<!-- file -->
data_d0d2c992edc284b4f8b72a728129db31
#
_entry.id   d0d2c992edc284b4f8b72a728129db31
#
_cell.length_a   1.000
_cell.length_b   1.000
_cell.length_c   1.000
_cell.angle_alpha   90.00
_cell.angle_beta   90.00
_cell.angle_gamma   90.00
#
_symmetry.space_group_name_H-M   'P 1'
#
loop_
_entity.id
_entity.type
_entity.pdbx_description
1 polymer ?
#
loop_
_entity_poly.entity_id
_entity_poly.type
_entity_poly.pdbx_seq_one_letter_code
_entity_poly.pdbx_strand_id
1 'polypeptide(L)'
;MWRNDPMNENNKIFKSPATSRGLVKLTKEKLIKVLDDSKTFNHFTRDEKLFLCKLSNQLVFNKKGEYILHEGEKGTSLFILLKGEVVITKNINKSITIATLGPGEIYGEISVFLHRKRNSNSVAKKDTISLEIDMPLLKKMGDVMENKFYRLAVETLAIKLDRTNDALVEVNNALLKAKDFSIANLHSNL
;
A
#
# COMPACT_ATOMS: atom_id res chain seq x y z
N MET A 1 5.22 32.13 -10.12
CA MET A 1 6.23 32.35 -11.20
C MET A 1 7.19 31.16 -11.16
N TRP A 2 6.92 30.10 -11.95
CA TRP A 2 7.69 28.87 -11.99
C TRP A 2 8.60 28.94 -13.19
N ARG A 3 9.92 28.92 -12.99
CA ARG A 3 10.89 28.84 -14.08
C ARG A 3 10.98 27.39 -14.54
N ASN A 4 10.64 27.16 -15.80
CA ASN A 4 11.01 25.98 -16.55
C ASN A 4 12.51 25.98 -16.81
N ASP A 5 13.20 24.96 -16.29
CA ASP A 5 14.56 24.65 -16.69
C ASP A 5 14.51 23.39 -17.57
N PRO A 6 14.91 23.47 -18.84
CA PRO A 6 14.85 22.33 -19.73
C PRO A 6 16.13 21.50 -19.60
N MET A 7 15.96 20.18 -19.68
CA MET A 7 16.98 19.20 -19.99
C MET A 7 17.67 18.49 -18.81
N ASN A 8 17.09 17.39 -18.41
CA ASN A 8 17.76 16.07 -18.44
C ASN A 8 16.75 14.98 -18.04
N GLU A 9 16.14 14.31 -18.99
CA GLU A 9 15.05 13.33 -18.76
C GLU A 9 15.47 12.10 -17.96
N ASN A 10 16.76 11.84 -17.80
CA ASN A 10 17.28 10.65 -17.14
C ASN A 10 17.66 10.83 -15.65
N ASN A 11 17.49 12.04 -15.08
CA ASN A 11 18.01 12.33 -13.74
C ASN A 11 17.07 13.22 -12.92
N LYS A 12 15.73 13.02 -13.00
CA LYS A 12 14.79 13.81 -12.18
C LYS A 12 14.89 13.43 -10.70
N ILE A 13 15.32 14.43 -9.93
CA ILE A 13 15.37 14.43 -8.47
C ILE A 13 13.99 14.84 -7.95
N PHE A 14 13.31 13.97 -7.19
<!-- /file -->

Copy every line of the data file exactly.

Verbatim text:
data_d0d2c992edc284b4f8b72a728129db31
#
_entry.id   d0d2c992edc284b4f8b72a728129db31
#
_cell.length_a   1.000
_cell.length_b   1.000
_cell.length_c   1.000
_cell.angle_alpha   90.00
_cell.angle_beta   90.00
_cell.angle_gamma   90.00
#
_symmetry.space_group_name_H-M   'P 1'
#
loop_
_entity.id
_entity.type
_entity.pdbx_description
1 polymer ?
#
loop_
_entity_poly.entity_id
_entity_poly.type
_entity_poly.pdbx_seq_one_letter_code
_entity_poly.pdbx_strand_id
1 'polypeptide(L)'
;MWRNDPMNENNKIFKSPATSRGLVKLTKEKLIKVLDDSKTFNHFTRDEKLFLCKLSNQLVFNKKGEYILHEGEKGTSLFILLKGEVVITKNINKSITIATLGPGEIYGEISVFLHRKRNSNSVAKKDTISLEIDMPLLKKMGDVMENKFYRLAVETLAIKLDRTNDALVEVNNALLKAKDFSIANLHSNL
;
A
#
# COMPACT_ATOMS: atom_id res chain seq x y z
N MET A 1 5.22 32.13 -10.12
CA MET A 1 6.23 32.35 -11.20
C MET A 1 7.19 31.16 -11.16
N TRP A 2 6.92 30.10 -11.95
CA TRP A 2 7.69 28.87 -11.99
C TRP A 2 8.60 28.94 -13.19
N ARG A 3 9.92 28.92 -12.99
CA ARG A 3 10.89 28.84 -14.08
C ARG A 3 10.98 27.39 -14.54
N ASN A 4 10.64 27.16 -15.80
CA ASN A 4 11.01 25.98 -16.55
C ASN A 4 12.51 25.98 -16.81
N ASP A 5 13.20 24.96 -16.29
CA ASP A 5 14.56 24.65 -16.69
C ASP A 5 14.51 23.39 -17.57
N PRO A 6 14.91 23.47 -18.84
CA PRO A 6 14.85 22.33 -19.73
C PRO A 6 16.13 21.50 -19.60
N MET A 7 15.96 20.18 -19.68
CA MET A 7 16.98 19.20 -19.99
C MET A 7 17.67 18.49 -18.81
N ASN A 8 17.09 17.39 -18.41
CA ASN A 8 17.76 16.07 -18.44
C ASN A 8 16.75 14.98 -18.04
N GLU A 9 16.14 14.31 -18.99
CA GLU A 9 15.05 13.33 -18.76
C GLU A 9 15.47 12.10 -17.96
N ASN A 10 16.76 11.84 -17.80
CA ASN A 10 17.28 10.65 -17.14
C ASN A 10 17.66 10.83 -15.65
N ASN A 11 17.49 12.04 -15.08
CA ASN A 11 18.01 12.33 -13.74
C ASN A 11 17.07 13.22 -12.92
N LYS A 12 15.73 13.02 -13.00
CA LYS A 12 14.79 13.81 -12.18
C LYS A 12 14.89 13.43 -10.70
N ILE A 13 15.32 14.43 -9.93
CA ILE A 13 15.37 14.43 -8.47
C ILE A 13 13.99 14.84 -7.95
N PHE A 14 13.31 13.97 -7.19